Rep. Anthony Brown of Maryland’s 4th Congressional District. (Courtesy photo)
By Rep. Anthony Brown
House Armed Services Vice Chair and 30-year Army veteran, Congressman Anthony G. Brown (MD-04) applauded the bipartisan agreement reached by House and Senate negotiators on the FY21 National Defense Authorization Act (NDAA) to remove names, symbols, displays, monuments, and paraphernalia commemorating leaders of the Confederacy. The House provision was co-led by fellow veteran, Congressman Don Bacon (NE-02) and led by Senator Elizabeth Warren (D-MA) in the Senate. This year’s NDAA represents one of the most significant pieces of legislation to address diversity and inclusion within the Department of Defense.
The inclusion of a mandatory provision to remove commemorations of the Confederacy is a clear and resounding message from Congress that it is time for this country to move forward and reckon with one of the darkest chapters of American history. Despite President Trump’s vehement opposition and veto threat, nearly 155 years after Robert E. Lee surrendered at the Battle of Appomattox Court House and after decades of inaction our military will no longer honor men who were defeated in their racist effort to betray this country in order to defend the institution of slavery.
“National security isn’t simply defined by the planes and ships we buy — but in the values we set for our military and ourselves. We cannot ask today’s young servicewomen and men to defend our nation, while housing and training them and their families on bases honoring those who betrayed our country in order to enslave others,” said Vice Chair Anthony Brown. “The symbols and individuals that our military honors matter to troop morale and readiness. America’s proudest achievements are defined by men and women who expanded the promise of freedom. That’s the history and those are the people we should honor. This is a hard fought victory for our brave servicemembers and for a more equitable and just military.”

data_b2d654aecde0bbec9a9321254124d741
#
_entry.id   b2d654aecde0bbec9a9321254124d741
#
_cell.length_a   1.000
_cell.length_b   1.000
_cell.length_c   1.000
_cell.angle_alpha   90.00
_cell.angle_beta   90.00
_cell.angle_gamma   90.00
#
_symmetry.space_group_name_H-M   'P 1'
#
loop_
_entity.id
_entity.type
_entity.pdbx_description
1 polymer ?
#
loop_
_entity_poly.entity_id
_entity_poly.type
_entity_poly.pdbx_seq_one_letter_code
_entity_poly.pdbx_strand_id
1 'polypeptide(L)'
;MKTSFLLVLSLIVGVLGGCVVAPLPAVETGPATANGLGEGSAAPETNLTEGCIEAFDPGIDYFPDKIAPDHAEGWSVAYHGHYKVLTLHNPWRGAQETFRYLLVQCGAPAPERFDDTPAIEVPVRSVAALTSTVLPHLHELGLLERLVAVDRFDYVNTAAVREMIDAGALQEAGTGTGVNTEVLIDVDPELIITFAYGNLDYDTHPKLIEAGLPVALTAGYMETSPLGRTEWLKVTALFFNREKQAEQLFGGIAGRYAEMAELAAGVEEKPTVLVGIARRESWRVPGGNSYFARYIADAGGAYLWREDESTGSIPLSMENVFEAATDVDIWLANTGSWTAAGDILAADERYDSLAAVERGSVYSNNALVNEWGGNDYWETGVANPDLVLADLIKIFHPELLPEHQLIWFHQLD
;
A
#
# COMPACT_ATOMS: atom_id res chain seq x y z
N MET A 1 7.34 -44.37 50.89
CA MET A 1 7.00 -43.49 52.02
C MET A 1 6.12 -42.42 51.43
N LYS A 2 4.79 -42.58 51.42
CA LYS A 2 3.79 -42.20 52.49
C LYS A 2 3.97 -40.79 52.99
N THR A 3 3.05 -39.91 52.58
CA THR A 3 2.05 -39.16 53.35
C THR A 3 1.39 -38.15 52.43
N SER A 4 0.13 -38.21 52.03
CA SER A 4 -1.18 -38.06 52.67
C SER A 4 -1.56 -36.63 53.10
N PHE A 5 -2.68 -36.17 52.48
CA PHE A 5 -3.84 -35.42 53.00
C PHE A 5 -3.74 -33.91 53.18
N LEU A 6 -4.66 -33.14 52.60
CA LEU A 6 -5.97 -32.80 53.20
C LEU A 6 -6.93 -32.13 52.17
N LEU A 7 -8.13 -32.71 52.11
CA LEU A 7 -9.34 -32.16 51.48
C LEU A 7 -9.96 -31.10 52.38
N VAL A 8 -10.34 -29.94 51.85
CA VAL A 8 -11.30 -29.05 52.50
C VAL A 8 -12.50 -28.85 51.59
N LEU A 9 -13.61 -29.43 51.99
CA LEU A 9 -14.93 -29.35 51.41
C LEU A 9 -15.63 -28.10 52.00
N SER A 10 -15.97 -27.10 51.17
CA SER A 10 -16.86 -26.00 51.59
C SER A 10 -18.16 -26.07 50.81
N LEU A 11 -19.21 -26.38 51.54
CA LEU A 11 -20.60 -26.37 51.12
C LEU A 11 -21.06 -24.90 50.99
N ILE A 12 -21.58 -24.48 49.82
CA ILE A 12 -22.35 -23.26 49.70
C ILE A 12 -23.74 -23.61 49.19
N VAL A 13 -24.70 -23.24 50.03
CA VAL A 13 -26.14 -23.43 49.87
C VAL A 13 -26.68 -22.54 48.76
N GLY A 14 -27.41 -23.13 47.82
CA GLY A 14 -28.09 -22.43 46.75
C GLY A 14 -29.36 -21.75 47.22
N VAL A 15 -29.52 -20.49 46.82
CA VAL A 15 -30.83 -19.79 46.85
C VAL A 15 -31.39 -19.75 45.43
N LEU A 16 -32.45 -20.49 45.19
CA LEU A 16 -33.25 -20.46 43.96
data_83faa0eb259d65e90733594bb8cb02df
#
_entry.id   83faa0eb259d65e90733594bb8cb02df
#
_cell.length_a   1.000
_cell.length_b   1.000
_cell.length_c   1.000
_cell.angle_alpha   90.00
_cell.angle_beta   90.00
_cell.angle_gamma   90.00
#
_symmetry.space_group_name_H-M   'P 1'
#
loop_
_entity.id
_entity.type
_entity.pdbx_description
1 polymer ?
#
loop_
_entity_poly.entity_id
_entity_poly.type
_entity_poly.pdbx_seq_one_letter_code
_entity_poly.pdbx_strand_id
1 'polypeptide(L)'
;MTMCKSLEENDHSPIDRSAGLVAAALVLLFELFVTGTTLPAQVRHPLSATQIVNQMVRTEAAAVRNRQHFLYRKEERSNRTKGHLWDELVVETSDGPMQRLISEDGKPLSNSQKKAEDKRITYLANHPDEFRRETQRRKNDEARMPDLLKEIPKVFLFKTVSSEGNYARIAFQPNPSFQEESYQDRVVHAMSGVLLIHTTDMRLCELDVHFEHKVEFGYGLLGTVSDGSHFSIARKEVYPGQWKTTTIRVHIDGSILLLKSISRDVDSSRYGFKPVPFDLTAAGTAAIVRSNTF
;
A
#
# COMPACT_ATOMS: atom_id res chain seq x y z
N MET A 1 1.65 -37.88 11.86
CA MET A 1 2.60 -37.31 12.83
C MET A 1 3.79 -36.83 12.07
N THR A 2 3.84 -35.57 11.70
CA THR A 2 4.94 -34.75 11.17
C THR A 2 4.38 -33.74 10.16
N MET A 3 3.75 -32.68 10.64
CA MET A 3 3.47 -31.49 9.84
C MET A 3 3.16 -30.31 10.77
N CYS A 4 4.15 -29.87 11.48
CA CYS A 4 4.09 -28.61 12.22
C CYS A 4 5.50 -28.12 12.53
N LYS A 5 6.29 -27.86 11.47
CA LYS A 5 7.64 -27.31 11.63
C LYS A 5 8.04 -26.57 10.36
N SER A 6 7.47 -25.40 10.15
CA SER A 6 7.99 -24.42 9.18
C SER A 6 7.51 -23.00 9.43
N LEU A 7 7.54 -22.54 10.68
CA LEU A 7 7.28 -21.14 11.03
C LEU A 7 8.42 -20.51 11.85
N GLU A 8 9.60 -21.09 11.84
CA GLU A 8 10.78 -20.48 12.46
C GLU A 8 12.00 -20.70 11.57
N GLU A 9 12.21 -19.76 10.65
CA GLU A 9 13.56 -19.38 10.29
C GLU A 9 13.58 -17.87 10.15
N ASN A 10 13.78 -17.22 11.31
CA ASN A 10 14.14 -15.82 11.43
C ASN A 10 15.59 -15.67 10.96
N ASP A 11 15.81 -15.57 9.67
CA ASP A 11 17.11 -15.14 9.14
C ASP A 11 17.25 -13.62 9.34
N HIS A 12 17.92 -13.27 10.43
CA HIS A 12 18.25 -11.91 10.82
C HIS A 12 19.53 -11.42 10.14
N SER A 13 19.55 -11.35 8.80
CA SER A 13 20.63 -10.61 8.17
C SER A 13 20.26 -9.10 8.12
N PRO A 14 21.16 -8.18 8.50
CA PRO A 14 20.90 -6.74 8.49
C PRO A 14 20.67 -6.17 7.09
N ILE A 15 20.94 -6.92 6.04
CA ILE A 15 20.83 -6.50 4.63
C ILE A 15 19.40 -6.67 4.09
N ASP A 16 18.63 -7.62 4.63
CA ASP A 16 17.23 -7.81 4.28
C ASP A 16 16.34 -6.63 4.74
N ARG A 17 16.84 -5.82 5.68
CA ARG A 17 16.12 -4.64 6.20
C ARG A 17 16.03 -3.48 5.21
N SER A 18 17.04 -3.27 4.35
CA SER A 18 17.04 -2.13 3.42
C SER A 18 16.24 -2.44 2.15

“I’m very glad that my provision with Representative Brown to rename military bases named for the Confederacy has made it into the final version of the defense bill — Republicans and Democrats in Congress are on the right side of history today,” said Senator Warren. “Removing the names, symbols, displays and monuments that honor the Confederacy from military property is only one step toward addressing systemic racism in our country, but it’s an important step that brings us closer to acknowledging the truth of that ugly past.”
Conferees for the FY21 NDAA have agreed to language mandating the Secretary of Defense remove designations commemorating the Confederacy. The language additionally establishes an independent commission to provide recommendations on the renaming process, assessing and listing commemorations of the Confederacy, and incorporating local sensitivities. The process for these actions should not exceed three years.
This summer, the Marine Corps and Navy banned Confederate symbols and the Confederate battle flag has been effectively banned on all military installations. However, this action only addresses a fraction of the Confederate symbols embedded within the armed forces. The U.S. Army currently has ten bases and facilities named after leaders of the Confederacy. Bases honoring Confederate leaders were designated during the height of the Jim Crow Era.
51 percent of Americans support the removal of memorials to the Confederacy. 49 percent of servicemembers said they supported renaming military bases honoring Confederate leaders, while 37 percent opposed these changes. Today’s military is the most diverse in our history, with people of color compromising more than 40 percent of the active duty armed forces.